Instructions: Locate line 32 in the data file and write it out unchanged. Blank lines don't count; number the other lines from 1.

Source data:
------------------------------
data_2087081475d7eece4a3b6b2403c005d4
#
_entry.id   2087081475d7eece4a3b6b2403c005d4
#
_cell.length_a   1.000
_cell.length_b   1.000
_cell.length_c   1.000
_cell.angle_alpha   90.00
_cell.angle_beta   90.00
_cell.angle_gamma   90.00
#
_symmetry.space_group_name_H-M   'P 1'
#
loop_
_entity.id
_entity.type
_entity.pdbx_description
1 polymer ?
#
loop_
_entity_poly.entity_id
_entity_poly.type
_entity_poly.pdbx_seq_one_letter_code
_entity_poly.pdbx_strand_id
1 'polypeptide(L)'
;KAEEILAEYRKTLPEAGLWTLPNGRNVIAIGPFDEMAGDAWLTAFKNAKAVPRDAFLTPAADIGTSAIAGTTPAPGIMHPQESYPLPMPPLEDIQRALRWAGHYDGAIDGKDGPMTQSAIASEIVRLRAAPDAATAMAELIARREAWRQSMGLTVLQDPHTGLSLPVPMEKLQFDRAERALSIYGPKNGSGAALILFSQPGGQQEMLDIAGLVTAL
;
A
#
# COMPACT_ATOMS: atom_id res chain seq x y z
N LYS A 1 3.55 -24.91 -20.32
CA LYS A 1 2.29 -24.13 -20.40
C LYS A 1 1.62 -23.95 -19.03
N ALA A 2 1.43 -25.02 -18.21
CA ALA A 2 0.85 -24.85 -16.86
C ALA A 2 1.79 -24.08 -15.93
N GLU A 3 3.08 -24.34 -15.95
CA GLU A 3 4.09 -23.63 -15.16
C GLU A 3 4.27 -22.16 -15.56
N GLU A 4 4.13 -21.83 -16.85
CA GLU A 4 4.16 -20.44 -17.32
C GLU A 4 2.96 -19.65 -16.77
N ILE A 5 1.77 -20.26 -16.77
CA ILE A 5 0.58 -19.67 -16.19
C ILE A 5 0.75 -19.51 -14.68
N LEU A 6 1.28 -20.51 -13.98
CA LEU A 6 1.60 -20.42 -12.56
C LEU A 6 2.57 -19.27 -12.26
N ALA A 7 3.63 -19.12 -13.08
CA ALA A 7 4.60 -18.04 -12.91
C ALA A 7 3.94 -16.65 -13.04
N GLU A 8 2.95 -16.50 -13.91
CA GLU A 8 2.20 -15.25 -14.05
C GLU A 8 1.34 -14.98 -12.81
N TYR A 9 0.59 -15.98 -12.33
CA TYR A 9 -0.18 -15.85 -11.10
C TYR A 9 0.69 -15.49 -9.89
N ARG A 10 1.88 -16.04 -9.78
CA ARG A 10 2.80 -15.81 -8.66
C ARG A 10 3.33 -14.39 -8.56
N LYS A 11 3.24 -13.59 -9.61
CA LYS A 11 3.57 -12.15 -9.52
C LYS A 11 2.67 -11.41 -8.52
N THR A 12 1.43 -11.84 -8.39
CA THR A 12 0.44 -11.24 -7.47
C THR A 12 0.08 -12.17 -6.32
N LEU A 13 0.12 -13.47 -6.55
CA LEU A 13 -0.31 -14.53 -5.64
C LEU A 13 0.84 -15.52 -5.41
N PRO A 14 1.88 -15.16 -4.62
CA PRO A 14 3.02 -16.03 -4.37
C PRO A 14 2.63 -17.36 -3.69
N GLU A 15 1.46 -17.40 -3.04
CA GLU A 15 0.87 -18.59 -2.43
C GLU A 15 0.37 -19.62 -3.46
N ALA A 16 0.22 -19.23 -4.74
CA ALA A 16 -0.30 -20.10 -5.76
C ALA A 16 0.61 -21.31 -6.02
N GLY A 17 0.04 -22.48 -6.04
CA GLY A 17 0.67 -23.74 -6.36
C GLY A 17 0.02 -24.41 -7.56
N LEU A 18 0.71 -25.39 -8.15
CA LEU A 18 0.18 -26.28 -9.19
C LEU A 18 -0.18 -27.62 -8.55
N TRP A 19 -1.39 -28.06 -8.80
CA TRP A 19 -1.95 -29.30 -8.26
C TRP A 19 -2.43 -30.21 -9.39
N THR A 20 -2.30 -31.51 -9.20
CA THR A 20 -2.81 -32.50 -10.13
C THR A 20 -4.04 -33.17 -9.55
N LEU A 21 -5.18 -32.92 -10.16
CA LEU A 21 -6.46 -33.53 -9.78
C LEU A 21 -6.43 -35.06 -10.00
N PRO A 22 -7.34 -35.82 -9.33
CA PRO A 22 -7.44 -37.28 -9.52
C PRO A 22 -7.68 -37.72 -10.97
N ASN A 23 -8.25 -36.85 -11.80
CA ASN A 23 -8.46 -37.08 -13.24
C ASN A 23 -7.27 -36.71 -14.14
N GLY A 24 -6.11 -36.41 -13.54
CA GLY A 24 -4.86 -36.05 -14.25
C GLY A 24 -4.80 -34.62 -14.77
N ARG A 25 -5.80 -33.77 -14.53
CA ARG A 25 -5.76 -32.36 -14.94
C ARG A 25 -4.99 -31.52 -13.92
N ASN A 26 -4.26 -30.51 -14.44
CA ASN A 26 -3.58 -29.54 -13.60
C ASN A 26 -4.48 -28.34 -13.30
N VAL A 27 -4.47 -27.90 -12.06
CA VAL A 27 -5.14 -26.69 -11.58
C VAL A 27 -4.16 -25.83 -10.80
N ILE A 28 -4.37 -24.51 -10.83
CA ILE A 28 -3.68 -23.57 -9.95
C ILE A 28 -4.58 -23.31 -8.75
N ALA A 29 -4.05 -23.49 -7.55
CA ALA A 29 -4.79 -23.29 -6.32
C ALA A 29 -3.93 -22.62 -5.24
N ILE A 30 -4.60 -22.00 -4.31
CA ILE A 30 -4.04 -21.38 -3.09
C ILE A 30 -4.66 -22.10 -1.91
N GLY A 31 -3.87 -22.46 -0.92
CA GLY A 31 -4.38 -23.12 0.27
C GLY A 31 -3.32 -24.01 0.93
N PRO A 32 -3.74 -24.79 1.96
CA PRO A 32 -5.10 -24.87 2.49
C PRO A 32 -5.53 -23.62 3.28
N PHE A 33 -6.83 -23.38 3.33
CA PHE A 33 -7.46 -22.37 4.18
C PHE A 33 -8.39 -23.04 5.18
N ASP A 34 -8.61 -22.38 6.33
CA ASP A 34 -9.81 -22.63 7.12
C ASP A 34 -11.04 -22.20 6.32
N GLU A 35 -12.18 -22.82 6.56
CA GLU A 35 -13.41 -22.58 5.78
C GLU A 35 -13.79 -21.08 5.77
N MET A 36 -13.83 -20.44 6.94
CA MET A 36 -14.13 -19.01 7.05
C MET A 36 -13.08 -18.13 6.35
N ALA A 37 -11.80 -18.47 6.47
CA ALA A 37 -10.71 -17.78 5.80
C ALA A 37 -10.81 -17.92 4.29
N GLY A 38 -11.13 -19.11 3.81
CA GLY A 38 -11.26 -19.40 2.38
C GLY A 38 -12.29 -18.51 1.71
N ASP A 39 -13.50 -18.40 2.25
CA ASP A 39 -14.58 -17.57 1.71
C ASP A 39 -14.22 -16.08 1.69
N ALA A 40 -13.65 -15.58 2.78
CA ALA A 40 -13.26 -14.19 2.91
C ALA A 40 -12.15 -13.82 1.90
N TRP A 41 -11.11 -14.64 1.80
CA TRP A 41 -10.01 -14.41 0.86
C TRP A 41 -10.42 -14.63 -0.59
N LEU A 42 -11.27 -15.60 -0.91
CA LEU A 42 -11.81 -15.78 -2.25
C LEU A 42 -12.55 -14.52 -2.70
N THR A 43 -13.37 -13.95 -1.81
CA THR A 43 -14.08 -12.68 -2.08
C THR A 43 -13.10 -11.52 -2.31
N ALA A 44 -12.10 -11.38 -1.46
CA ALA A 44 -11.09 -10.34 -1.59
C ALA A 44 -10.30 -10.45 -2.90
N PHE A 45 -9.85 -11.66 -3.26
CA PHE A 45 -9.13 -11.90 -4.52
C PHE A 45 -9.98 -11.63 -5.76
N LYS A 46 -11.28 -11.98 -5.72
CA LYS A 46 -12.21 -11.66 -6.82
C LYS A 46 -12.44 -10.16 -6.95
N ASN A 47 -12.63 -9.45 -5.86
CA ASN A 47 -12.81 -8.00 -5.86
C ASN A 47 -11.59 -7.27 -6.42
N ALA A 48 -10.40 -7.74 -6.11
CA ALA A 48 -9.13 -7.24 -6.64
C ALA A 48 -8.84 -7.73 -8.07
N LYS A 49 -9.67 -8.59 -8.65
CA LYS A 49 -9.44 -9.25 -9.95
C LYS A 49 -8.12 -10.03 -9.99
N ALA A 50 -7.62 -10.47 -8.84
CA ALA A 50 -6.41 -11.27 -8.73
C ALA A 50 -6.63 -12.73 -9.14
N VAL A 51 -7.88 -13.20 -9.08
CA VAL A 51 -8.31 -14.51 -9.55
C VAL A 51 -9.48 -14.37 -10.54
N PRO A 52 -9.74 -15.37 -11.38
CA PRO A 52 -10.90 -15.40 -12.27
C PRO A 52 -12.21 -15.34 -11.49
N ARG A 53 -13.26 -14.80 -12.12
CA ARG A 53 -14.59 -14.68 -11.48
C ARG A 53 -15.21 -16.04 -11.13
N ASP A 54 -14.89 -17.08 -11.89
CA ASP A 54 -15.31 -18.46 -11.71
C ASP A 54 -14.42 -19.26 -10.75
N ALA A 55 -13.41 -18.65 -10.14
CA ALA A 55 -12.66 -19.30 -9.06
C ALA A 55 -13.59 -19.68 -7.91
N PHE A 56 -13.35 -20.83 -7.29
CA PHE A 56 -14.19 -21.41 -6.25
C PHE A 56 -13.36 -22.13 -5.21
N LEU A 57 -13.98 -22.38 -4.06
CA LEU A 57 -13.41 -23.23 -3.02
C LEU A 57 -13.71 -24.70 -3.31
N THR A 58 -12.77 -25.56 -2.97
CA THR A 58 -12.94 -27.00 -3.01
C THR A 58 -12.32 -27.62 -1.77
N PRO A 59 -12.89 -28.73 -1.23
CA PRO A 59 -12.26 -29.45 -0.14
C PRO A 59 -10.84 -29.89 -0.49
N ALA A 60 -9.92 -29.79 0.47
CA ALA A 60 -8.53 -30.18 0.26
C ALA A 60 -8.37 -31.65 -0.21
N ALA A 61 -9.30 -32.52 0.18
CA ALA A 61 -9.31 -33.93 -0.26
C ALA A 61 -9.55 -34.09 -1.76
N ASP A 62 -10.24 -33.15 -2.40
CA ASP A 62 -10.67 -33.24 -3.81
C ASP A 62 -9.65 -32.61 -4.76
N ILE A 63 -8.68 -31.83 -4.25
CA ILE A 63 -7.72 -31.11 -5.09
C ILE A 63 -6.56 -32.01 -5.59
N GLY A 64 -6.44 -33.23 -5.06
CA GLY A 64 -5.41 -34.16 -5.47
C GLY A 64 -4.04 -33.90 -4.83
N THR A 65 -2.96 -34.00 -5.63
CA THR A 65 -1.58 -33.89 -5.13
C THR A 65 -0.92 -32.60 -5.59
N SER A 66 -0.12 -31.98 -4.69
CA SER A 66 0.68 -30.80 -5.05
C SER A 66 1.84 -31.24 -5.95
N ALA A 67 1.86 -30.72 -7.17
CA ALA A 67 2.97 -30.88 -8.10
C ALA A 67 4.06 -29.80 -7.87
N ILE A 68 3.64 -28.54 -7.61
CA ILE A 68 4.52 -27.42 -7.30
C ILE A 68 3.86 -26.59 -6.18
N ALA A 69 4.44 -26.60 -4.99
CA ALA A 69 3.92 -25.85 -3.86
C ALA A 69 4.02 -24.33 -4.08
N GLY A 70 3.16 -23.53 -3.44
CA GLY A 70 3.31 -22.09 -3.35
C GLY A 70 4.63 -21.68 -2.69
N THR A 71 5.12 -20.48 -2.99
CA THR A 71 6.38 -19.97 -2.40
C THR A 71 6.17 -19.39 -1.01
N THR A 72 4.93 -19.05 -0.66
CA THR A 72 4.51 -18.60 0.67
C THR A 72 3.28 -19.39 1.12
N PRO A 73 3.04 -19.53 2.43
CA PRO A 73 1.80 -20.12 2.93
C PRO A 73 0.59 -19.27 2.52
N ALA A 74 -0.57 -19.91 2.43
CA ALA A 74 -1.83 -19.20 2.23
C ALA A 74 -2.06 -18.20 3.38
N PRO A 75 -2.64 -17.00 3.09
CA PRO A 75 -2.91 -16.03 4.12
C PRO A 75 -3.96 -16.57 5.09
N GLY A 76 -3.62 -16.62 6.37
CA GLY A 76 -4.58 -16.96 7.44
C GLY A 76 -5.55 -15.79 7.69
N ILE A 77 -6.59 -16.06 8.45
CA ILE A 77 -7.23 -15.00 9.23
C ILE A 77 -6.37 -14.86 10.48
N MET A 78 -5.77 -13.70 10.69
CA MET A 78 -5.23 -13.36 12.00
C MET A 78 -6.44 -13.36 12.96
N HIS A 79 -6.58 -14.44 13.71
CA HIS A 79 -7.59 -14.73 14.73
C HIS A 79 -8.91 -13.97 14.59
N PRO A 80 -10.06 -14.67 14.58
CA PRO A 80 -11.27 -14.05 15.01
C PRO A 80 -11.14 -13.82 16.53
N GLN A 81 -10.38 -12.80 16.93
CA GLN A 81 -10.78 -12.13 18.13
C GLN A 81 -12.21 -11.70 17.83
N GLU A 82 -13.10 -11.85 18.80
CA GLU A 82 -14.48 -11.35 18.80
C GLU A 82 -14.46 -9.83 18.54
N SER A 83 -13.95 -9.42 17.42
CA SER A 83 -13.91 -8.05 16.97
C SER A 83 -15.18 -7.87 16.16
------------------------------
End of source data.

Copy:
CA LYS A 1 2.29 -24.13 -20.40